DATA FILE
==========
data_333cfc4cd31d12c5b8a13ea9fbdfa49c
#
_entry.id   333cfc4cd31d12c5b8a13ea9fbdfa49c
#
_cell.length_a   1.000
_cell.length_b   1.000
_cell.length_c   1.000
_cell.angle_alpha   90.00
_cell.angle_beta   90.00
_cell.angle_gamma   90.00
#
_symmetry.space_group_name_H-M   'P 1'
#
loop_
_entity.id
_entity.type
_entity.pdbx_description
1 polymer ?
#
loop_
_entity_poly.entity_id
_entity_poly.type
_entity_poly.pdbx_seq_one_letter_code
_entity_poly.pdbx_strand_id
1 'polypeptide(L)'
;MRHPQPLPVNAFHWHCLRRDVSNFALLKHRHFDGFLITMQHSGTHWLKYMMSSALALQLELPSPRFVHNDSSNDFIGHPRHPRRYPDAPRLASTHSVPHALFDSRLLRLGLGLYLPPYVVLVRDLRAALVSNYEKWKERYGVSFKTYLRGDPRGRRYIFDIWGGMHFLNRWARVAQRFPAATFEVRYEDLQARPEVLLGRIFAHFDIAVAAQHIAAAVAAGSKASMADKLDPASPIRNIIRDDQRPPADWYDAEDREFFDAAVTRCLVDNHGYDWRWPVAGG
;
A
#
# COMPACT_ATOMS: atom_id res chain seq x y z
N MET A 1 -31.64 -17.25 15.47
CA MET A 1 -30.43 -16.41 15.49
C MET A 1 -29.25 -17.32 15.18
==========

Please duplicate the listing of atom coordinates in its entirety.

data_333cfc4cd31d12c5b8a13ea9fbdfa49c
#
_entry.id   333cfc4cd31d12c5b8a13ea9fbdfa49c
#
_cell.length_a   1.000
_cell.length_b   1.000
_cell.length_c   1.000
_cell.angle_alpha   90.00
_cell.angle_beta   90.00
_cell.angle_gamma   90.00
#
_symmetry.space_group_name_H-M   'P 1'
#
loop_
_entity.id
_entity.type
_entity.pdbx_description
1 polymer ?
#
loop_
_entity_poly.entity_id
_entity_poly.type
_entity_poly.pdbx_seq_one_letter_code
_entity_poly.pdbx_strand_id
1 'polypeptide(L)'
;MRHPQPLPVNAFHWHCLRRDVSNFALLKHRHFDGFLITMQHSGTHWLKYMMSSALALQLELPSPRFVHNDSSNDFIGHPRHPRRYPDAPRLASTHSVPHALFDSRLLRLGLGLYLPPYVVLVRDLRAALVSNYEKWKERYGVSFKTYLRGDPRGRRYIFDIWGGMHFLNRWARVAQRFPAATFEVRYEDLQARPEVLLGRIFAHFDIAVAAQHIAAAVAAGSKASMADKLDPASPIRNIIRDDQRPPADWYDAEDREFFDAAVTRCLVDNHGYDWRWPVAGG
;
A
#
# COMPACT_ATOMS: atom_id res chain seq x y z
N MET A 1 -31.64 -17.25 15.47
CA MET A 1 -30.43 -16.41 15.49
C MET A 1 -29.25 -17.32 15.18